So, during this difficult global time how might we combine Eckhart’s words with Jefferies’ experiences? We can first try to connect with our own personal thinking places. Try to remember a favourite tree, hill, or spot – a place where you have felt at peace – and hold the image in mind for a time. Put aside the ‘narrative’ of whatever emotion or opinion that you might have about your current situation, and allow the original feelings of connection to come to the surface. Try to remember the weather, and the season, when you were last there. What can you see around you? What colours are the leaves, the grass? Try to recall the sensory reality of the experience – is the air warm or cold? What can you hear? Become aware of the ground beneath your feet, the sense of rootedness that grows the longer you stand there. Focus then on the centring pull in the core of your being that is slowed and lulled by the rhythm of the natural world around you.

Without the clutter – that might be your ‘narrative’ about yourself and your life, or distractions that the mind can easily be diverted by – focus on discovering the fullness and potential of each moment. Here Jefferies offers another example:

“Certain it is that it is extremely pleasant and grateful to breathe the sweet fragrance of the fir deep in the woods, listening to the soft caressing sound of the wind that passes high overhead. The willow-wren sings, but his voice and that of the wind seem to give emphasis to the holy and meditative silence. The mystery of nature and life hover about the columned temple of the forest. The secret is always behind a tree, as of old time it was always behind the pillar of the temple.” (Field and Hedgerow)

sky through firs

This passage, written about an experience in Ashdown Forest, suggests an inner space opening up – a space heightened in Jefferies’ consciousness by the sounds of the willow-wren and the wind – that is perhaps redolent of Eckhart’s ‘unconditioned consciousness’. Jefferies writes “The secret is always behind a tree, as of old time it was always behind the pillar of the temple.” What does he mean by this? There are some key spiritual principles inherent in this passage. Trust and acceptance accompany being present – trust that although you can only see what is around you (the tree) at the same time you can sense the presence of much more – a ‘fuller wider existence’ (the secret behind the tree). Jefferies seems to be on the cusp of deeper insight; he knows he cannot get there through using the vehicle of the intellect – he needs the ‘meditative silence’ of the deep woods, which evokes Eckhart’s ‘deeper identity’ and ‘unconditioned consciousness’. In this condition of awareness, Eckhart suggests that you can ‘face the situation with the power of your presence, which is true intelligence…instead of being reactive and complaining about what you are experiencing.’

Turning now to Jefferies’ essay ‘Hours of Spring’, written when he was confined to bed, it is evident that an important change is taking place. From being somebody who spent hours walking out of doors every day, Jefferies has grown used to an indoor life that has been imposed upon him:

To-day through the window-pane I see a lark high up against the grey cloud, and hear his song. I cannot walk about and arrange with the buds and gorse-bloom; how does he know it is the time for him to sing? Without my book and pencil and observing eye, how does he understand that the hour has come? To sing high in the air, to chase his mate over the low stone wall of the ploughed field, to battle with his high-crested rival, to balance himself on his trembling wings outspread a few yards above the earth, and utter that sweet little loving kiss, as it were, of song—oh, happy, happy days! So beautiful to watch as if he were my own, and I felt it all! It is years since I went out amongst them in the old fields, and saw them in the green corn; they must be dead, dear little things, by now. Without me to tell him, how does this lark to-day that I hear through the window know it is his hour?”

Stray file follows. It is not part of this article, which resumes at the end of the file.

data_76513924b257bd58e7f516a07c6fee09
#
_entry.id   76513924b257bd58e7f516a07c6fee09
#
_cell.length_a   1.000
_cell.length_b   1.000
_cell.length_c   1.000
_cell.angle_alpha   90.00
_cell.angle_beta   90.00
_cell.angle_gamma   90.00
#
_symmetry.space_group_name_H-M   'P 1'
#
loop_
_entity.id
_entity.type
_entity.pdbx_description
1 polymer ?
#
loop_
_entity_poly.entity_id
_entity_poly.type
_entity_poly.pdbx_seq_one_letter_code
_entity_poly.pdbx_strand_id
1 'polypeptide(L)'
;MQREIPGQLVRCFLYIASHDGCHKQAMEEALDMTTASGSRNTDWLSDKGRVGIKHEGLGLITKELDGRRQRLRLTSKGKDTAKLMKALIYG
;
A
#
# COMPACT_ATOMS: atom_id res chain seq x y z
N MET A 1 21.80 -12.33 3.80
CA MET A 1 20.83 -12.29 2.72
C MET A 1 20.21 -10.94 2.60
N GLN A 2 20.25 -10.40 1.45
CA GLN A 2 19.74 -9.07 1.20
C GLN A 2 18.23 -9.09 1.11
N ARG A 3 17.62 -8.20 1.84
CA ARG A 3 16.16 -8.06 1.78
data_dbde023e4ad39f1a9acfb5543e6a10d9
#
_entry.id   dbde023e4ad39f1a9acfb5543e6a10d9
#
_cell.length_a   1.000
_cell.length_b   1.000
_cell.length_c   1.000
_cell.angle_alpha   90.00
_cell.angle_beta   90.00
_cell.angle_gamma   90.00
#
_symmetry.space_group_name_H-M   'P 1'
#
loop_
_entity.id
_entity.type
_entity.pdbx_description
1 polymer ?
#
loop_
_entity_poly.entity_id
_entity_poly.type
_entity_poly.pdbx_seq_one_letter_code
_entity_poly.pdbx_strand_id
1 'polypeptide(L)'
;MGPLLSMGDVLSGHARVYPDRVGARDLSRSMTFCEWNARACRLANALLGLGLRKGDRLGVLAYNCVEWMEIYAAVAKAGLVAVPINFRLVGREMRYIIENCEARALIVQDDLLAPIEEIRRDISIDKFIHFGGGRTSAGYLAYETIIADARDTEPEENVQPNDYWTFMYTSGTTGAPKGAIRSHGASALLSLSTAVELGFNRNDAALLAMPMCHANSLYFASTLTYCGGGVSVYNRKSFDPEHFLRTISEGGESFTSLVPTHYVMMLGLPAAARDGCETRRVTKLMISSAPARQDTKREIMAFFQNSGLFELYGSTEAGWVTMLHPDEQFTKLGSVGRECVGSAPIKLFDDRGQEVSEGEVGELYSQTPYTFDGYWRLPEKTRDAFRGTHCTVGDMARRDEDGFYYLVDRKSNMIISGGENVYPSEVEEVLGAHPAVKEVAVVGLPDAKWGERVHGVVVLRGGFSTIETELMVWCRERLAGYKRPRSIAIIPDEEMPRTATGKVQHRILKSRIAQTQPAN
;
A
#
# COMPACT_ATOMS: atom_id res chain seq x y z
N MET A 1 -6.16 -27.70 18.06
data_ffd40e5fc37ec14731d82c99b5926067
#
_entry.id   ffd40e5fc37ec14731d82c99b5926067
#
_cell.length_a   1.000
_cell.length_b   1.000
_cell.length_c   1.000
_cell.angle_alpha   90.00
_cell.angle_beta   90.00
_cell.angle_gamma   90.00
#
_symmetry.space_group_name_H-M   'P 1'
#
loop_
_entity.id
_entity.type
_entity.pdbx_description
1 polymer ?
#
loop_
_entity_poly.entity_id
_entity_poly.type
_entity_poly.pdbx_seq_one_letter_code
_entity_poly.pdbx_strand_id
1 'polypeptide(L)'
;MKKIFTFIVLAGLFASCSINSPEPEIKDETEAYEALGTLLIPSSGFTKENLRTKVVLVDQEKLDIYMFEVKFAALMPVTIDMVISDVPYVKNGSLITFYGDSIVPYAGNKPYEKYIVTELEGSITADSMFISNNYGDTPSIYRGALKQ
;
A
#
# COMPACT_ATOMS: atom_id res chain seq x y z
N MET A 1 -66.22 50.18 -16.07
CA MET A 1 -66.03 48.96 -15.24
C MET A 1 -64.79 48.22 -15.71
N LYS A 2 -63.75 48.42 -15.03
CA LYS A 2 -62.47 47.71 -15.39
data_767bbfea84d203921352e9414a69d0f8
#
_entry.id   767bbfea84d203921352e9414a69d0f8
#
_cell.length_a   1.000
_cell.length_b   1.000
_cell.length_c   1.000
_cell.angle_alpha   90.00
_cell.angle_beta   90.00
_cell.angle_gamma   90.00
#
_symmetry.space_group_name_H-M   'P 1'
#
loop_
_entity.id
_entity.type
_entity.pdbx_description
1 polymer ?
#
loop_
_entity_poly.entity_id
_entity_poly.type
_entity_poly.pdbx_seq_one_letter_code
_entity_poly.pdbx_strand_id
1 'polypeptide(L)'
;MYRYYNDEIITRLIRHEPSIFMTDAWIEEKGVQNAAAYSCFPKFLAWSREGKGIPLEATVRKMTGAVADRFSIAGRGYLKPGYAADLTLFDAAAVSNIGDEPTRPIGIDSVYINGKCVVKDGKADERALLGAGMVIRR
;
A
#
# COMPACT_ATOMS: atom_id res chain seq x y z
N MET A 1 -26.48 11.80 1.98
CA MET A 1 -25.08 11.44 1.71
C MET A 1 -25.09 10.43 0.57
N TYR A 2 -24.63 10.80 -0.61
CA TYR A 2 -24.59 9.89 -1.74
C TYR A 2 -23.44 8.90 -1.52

view over hedge

Jefferies is having to accept that he doesn’t need to be physically out of doors to know that spring is unfolding – he has to trust that it is there, and that he can still be part of it. In partial consolation for this loss, and to find peace in the present, he seeks to reconnect with a past experience, when the lark sung ‘high in the air’ and chased his partner over the low stone wall of the field. Later in the same essay Jefferies refers to ‘the old, old error: I love the earth, therefore the earth loves me—I am her child—I am Man, the favoured of all creatures. I am the centre, and all for me was made.’ This mental narrative, created by the ego, which places so much importance on the individual, has to be cleared in order for meaningful awareness to grow. But it comes with the melancholy realisation that Nature places no special value on human life: “Nature sets no value upon life, neither of mine nor of the larks that sang years ago. The earth is all in all to me, but I am nothing to the earth: it is bitter to know this before you are dead.” This was not the end for Jefferies – he went on to write the manuscript for a new spiritual book. In this manuscript the ‘I’ or ego is notably absent, and he no longer uses words such as ‘bitter’ or ‘difficult’. He has successfully discarded the mental narrative.

sky through cherry blossom

I hope these quotations might be helpful for the current time. I hope that we can find some reassurance through being present and trusting that the situation in which we find ourselves, however difficult, is somehow the right one; that we are here to learn. As Eckhart says, ‘the situation is as it is…life is not here to make you happy, the world isn’t here to make you happy, it is here to awaken you, to make you conscious’.


All photos by Rebecca.